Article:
GO HOME AND LOVE YOUR FAMILY

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Some days it’s reality…a hard pill to swallow, but a very real one.  The kind that you have to choke down without a drink of water, the kind that gets stuck in your throat….

Thursday night on the way home from work I did the ugly cry…

Before I left the office, I was having a conversation with a sweet coworker regarding our children and their behavior.  The conversation covered topics like how I feel that my eight-year-old secretly hates me and my five-year-old has cried more in the last two weeks than he has in his entire time here on earth.   They come home from school, they are snappy, and grouchy.  They talk back and misbehave.  They think, at times, that I am the most horrible person on the planet.  They hear me, but they don’t listen. They irritate each other, and me.  When all I want is to forget about the day I have had and I just want to play the perfect June Cleaver…. it’s like they know and they intentionally do everything they can to get my apron all up in a bunch.  So maturely, after several calm and nice attempts to change their attitudes, I retaliate, I let their anger become my anger.  I yell…yes…yell.  I am not perfect. I get mad and I become an eight-year-old myself. My patience is shot…I just don’t have it in me.

As I turned onto the interstate to head home that day, one of my favorite quotes by Mother Teresa came to mind.  “If you want to change the world, go home and love your family.

I always thought I knew what that quote meant, but in that very moment I realized that I didn’t… I do now.

It’s how I’m showing up for them.

Throughout the day we are on our best behavior, we contain the anger, the sadness, the stress…. all the uncomfortable emotions from the day…we bottle them up.  We spend our days making people happy, we finish assignments, take on more assignments, accommodate others, we are go, go, go…with a smile on our face, we just go, and do, and do some more.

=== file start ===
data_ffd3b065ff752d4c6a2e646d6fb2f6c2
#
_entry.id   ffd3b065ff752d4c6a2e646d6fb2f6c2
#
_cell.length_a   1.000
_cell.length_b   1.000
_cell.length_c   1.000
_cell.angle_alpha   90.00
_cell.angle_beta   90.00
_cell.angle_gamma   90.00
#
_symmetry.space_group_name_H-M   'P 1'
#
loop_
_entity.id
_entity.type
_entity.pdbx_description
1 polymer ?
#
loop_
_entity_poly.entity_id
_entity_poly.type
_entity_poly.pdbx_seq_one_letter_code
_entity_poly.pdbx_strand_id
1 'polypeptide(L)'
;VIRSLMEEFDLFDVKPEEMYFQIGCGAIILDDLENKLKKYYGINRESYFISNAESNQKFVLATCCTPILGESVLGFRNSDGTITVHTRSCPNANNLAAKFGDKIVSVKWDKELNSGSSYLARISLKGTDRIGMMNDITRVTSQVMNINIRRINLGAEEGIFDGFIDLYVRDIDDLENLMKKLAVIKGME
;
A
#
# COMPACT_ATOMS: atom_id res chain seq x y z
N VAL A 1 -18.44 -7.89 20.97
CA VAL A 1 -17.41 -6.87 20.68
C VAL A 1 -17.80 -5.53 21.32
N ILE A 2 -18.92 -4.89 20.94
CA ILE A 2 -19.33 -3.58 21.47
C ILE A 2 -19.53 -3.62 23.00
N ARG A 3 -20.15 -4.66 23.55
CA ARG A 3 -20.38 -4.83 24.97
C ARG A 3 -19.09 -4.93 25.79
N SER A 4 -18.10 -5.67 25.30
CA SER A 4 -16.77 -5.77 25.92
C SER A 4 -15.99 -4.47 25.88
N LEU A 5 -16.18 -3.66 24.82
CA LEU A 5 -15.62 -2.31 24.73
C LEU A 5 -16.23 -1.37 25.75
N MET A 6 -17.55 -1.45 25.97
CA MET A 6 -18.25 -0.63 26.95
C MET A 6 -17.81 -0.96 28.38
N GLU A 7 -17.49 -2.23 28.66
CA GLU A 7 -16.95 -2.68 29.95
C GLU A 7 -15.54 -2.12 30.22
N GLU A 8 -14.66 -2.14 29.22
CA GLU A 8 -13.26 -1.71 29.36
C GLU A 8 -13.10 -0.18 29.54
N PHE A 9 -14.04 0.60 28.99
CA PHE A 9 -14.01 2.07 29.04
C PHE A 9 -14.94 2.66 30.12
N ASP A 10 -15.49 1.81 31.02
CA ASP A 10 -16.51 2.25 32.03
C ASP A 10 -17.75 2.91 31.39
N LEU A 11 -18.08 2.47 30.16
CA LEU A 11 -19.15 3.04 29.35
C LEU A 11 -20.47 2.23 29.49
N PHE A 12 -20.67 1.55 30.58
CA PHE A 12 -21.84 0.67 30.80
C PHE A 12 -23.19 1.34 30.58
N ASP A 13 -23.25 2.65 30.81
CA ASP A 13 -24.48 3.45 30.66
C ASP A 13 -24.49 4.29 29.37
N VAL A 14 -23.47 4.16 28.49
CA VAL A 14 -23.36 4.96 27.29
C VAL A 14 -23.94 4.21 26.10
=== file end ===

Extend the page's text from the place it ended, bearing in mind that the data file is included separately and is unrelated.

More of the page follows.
Many nights I’m exhausted, irritated, anxious.  I have spent my day giving the very best of myself to everyone except the most important people in my life. My family.

I don’t show up for them every time like I show up for other people.

I don’t – and I’m angry at myself for that.

I would never tell my boss to throw her salad bowl in the trash, and if she didn’t listen after the tenth time, I would never go on a rampage about how she never listens to me and how I always have to do everything myself.

I wouldn’t impatiently raise my voice at the person in front of me at the soda fountain filling their drink to hurry it up because I’m late and he is in sloth mode.

Never. Ever.

Just like they would never act at school, the way they do when they get home.

So why do I do that to them? I now know why…the same reason they do it to me, and sadly, the same way I am towards my own mother at times (sorry Mom).

It’s safe here, at home.  These people, my humans, even when they label me the meanest mom in the world, they still love me.

You might not love me if I was cranky to you, or if I lost my patience, or if I started the ugly face cry in front of you for no reason, but they will…and do.

As parents, that’s how they see us.  The safe zone, the place where the emotions from the most horrible day can be released…and after the tears, the anger, the fear passes…here we are…still loving them unconditionally. Unconditionally.

I realized that day that what Mother Teresa was saying was that we are all capable of great things.  We can change the world, but we need to prioritize our focus.  The love, the passion, the strength, the go, go, go….we can’t spend it all up before we get home.  If we want to change the world, we need to save some of that up and take it home to our family.  We can’t exhaust all that is good and loveable about us and toss them the leftovers when we get home.  Who likes leftovers anyways?

For the last two days, I’ve let the house, the laundry, and the dishes go…and I’ve replaced it with snuggling.  Everyone seems a bit happier here.

It’s going to be a struggle some days, but I’m going to try a lot harder to bring what I give to everyone else, home to my family.  I owe it to them.

 

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